How to Find Long Lost Friends
Dear Savvy Senior
I just turned 60, and before I get any older I would like to get back in touch with some long-lost friends from years ago. Whats the best way to find them?
There are actually many ways to go about tracking down people youve lost touch with, and thanks to the Internet, its much easier to do. Here are some tips and good Web sources to get you started.
Before you start your search, a good first step is to take a moment and jot down any information you can remember about the person youre trying to find. Things like their full name, age or birth date, last known address or phone number, old e-mail address, names of family members, etc. Knowing details can help you turn up clues as you search.
After you gather some information, a good place to start searching is at Google.com. When you get there type in the persons first and last name in quotation marks to indicate youre searching for a specific phrase (for example, John Doe). Unless your friend has a unique name, youre likely to get a ton of results, but dont give up. You can narrow your search by adding other criteria like their middle initial or middle name, the city or state they may live in, or even their occupation. Also be sure to take advantage of the advanced search feature which is right on the front page. Some other good and free people search sites to try are www.411.com which also has a reverse phone and address look-up, www.zabasearch.com, www.find-people-free-search.com and http://people.yahoo.com.
You can also find long lost friends through public records Web sites which provide a plethora of searching tools and massive amounts of data. To start digging, stop by www.searchsystems.net, the largest directory of links to free public record databases on the Internet. Or for a few dollars, you can search sites like www.peoplelookup.com, www.peoplefinders.com, www.public-records-now.com and www.intelius.com, all of which produce fantastic results.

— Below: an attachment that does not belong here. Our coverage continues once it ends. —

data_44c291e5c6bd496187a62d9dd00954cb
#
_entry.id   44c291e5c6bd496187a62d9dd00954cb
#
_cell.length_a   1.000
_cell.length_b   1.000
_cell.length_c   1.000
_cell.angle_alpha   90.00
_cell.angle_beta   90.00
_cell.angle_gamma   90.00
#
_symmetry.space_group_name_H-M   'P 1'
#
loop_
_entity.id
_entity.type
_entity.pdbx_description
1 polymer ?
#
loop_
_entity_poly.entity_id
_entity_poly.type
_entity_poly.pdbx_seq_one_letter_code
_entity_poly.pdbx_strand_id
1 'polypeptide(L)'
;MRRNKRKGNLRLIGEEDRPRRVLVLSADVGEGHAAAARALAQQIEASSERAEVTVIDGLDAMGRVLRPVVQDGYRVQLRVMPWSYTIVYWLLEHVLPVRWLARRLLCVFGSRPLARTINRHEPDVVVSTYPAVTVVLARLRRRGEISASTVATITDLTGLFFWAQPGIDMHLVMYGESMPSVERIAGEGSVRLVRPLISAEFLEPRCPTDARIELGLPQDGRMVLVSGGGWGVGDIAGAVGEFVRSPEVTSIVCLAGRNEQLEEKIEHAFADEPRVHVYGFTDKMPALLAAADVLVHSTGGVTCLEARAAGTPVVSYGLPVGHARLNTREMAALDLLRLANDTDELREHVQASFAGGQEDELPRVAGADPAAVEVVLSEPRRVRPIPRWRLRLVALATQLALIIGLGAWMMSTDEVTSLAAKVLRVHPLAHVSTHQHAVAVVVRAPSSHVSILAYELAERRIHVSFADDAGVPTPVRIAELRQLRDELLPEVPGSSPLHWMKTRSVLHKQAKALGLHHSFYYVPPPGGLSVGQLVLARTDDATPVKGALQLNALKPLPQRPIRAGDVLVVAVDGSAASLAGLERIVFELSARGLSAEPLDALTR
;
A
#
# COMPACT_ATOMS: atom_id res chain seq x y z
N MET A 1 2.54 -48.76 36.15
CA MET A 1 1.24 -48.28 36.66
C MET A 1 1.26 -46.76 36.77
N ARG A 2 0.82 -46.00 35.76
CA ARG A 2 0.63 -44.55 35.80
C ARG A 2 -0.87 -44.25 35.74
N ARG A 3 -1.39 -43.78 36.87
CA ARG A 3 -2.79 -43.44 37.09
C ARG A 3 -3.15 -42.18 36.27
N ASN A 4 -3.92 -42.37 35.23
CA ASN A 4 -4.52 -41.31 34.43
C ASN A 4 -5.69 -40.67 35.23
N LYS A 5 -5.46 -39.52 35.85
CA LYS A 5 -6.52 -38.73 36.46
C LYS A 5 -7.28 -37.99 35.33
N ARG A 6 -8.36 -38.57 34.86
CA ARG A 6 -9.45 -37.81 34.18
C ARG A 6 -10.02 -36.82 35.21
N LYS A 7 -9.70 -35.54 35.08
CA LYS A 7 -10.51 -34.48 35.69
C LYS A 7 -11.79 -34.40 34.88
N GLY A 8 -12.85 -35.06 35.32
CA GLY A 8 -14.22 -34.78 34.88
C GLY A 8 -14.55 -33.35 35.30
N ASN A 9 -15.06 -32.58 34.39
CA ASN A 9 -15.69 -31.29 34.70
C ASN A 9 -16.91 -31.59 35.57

Back to school
Two sites commonly used to track down former classmates and old high school sweethearts are Classmates.com and Reunion.com. Classmates.com claims 40 million users and offers free registration, but if you want to contact someone, you need to become a member, which costs $15 for three months. Reunion.com claims to have 51 million users and costs $36 for three months. These sites require users to register with them, so if the person youre looking for hasnt registered, you wont find them.
Another option is to check out your high schools alumni Web page. Not every school has its own site, but many do and you can look for it by going to any search engine and typing in the name of your school with the city and state its located in. You can also do a search at www.alumniclass.com, which is a huge hosting site for thousands of high schools across the U.S. If you dont have any luck here, contact your high school to see if they have any resources or recommendations.
If youre looking for old college friends, your best resource is your university alumni association who are experts at tracking people down. If they arent able to give you the contact information, they may be able to forward a message for you. You may also want to try the previously mentioned sites Classmates.com and Reunion.com, and for help in hunting down old sorority or fraternity members check out www.greekpages.com.
If youre looking for someone you served with in the military, Military.com offers a free Buddy Finder service that has a data base of more than 20 million records. Also try Militaryconnections.com and Classmates.com.
And finally, to find out if the person youre looking for has passed away try www.legacy.com, a site that provides links to obituaries published by the companys network of newspaper affiliates. You can also do a death search at www.ancestry.com click on search, or through the public records sites previously listed.
Send your senior questions to: Savvy Senior, P.O. Box 5443, Norman, OK 73070, or visit www.savvysenior.org. Jim Miller is a contributor to the NBC Today show and author of The Savvy Senior book.